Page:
In his lecture to the Scientific Symposium celebrating 80 years of the DO Jerez, the famous historian Javier Maldonado Rosso chose to talk about “From the Gremio de la Vinatería to the Consejo Regulador. From Protectionism to Liberalism.” He said that there is a widespread belief that the Gremio de la Vinatería/Cosecheros (Guild of Winegrowers) was the antecedent of the Consejo, but this is far from true.
While Denominaciones de Origen and Consejos Reguladores came about from the necessity for self-regulation and to combat fraud and imitation which were doing enormous damage at the beginning of the XX century, the growers’ guilds were revelling in privileges granted long ago by royalty which meant a straightjacket for the development of Sherry by holding back modernization. The Consejos are integrated entities; they unify growers, almacenistas and exporters to whom they offer judicial security while they represent a guarantee for consumers. In contrast the Gremios were exclusive – growers only – rabid localists and protectionists of their privileges.
The Gremio de la Vinatería de Jerez was established in the XVIII century, closely preceding those of Sanlúcar and El Puerto. It was constituted in response to the growth of exports and the consequent disparity of interests between growers and exporters. The exporters wanted to squeeze the growers to achieve better margins so the growers organised to protect themselves, but the Gremios tended to be run badly by oligarchies of growers. The system was corrupt from the start and by the end of the 1760s, the growers’ failure to comply with their own rules led to the development of the system we know today. In the case of Jerez the transformation was led by Juan Haurie – founder of what would become Domecq – together with a small band of growers who established the ageing of wine in the solera system for easy blending for British tastes which led to the construction of the great bodegas to store them.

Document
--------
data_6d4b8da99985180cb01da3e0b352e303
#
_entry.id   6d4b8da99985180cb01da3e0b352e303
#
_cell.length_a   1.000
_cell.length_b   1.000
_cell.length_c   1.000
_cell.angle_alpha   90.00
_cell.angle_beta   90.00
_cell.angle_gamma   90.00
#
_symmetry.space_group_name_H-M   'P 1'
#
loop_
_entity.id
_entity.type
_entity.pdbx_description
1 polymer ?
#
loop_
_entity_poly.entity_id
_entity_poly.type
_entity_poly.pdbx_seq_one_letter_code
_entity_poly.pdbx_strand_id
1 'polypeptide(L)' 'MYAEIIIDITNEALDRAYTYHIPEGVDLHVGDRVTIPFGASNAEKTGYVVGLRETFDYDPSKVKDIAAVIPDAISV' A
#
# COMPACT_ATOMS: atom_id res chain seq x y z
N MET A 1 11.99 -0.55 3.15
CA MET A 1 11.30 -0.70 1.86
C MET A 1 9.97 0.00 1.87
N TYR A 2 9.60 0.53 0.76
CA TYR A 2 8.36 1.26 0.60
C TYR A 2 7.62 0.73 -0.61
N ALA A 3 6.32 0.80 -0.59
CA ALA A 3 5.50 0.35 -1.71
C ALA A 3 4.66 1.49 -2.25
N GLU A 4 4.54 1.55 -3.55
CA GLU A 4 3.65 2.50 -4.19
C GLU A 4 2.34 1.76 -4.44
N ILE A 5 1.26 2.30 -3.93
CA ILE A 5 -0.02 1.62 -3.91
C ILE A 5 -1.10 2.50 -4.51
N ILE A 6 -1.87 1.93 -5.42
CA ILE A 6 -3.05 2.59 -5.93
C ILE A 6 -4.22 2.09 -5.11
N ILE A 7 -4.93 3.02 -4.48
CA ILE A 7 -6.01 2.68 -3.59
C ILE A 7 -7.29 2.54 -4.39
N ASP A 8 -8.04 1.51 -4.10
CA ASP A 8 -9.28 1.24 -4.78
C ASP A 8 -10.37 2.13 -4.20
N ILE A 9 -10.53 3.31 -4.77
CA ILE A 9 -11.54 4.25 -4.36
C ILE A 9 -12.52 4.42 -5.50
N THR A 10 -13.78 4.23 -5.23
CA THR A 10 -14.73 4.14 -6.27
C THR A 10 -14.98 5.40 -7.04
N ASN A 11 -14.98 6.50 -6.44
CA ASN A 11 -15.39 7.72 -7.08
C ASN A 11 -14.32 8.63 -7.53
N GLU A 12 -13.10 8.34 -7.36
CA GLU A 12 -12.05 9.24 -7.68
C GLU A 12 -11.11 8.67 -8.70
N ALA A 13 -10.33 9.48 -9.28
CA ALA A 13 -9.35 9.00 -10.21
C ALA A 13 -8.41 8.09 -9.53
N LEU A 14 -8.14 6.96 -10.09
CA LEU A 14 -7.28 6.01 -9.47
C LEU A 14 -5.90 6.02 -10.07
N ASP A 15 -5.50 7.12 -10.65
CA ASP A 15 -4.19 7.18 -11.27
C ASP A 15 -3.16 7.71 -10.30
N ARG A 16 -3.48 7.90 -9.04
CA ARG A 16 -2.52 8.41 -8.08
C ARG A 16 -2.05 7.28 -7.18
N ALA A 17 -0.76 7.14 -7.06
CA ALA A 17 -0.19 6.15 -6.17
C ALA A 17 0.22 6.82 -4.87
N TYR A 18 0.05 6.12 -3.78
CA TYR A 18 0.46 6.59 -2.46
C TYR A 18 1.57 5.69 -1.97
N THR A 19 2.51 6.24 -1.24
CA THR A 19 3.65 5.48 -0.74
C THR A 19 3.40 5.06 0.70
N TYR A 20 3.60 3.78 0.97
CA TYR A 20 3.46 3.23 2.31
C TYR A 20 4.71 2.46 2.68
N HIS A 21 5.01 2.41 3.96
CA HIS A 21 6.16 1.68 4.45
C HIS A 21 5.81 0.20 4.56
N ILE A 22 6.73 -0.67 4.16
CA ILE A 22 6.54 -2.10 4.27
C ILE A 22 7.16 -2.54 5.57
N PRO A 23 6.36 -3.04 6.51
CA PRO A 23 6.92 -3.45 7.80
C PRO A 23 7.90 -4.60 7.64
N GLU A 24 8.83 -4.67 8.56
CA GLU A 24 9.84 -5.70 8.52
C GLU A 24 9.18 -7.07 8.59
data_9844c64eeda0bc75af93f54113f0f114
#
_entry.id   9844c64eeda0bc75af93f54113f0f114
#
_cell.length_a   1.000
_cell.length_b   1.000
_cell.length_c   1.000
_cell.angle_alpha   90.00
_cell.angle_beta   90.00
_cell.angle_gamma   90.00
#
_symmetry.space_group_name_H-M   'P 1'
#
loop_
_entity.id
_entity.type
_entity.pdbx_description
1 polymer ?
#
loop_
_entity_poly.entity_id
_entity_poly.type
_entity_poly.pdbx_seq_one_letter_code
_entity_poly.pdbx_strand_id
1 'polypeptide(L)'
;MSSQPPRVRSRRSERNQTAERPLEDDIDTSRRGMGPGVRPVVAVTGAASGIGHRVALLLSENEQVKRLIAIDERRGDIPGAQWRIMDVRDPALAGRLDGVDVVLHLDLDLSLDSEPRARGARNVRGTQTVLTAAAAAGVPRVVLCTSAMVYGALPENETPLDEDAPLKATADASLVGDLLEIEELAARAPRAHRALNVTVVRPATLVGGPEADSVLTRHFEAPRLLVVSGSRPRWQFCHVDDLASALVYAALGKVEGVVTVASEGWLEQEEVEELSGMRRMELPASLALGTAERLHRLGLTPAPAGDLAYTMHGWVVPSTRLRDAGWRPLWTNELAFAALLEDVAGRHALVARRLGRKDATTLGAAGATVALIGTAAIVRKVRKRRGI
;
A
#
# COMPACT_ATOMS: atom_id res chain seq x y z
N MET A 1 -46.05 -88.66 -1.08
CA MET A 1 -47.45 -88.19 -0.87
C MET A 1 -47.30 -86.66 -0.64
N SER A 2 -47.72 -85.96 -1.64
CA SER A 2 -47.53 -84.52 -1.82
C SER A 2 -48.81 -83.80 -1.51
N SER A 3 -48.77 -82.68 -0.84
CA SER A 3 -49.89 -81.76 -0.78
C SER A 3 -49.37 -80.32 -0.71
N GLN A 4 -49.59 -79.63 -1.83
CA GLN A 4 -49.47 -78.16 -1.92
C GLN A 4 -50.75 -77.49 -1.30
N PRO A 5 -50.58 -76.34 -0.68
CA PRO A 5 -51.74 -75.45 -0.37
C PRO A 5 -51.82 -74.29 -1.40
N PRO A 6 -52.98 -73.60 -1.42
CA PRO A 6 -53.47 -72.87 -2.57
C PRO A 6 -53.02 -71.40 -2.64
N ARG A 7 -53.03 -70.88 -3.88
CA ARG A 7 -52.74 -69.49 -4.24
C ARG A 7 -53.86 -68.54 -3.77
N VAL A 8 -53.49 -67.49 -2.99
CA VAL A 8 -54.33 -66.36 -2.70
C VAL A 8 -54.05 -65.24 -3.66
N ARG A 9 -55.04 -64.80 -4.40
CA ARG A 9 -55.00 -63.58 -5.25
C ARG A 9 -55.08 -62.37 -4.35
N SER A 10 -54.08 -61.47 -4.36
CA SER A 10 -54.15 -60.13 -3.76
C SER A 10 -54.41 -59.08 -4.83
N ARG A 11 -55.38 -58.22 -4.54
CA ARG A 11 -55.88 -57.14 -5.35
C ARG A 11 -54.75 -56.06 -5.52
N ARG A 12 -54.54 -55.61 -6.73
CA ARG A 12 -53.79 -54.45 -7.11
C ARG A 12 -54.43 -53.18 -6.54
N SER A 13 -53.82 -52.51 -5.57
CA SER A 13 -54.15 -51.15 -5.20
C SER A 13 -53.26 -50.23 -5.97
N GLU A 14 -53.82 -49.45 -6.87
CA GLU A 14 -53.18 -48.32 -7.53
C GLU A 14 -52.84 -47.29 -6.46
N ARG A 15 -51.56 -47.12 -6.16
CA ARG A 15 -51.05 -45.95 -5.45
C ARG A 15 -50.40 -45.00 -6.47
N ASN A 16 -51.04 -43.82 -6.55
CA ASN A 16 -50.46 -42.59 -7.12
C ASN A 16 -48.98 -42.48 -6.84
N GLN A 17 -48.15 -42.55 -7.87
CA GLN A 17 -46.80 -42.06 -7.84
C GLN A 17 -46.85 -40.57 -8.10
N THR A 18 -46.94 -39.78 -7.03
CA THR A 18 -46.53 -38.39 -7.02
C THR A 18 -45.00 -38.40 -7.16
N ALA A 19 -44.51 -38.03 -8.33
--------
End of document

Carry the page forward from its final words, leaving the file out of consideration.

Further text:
|Javier Maldonado Rosso (foto:gentedelpuerto)|
This movement, whose objective was to recapture the added value of the wine from Britain so it remained in Jerez, led to the liberalisation of prices and the appearance of exporting houses with vertical integration – the bodegas de Crianza y Expedición which also owned vineyards. With the triumph of liberalism after the death of Fernando VII in 1834, the Gremios were abolished without the growers’ attempts to face down the exporters over the following decades ever coming to fruition.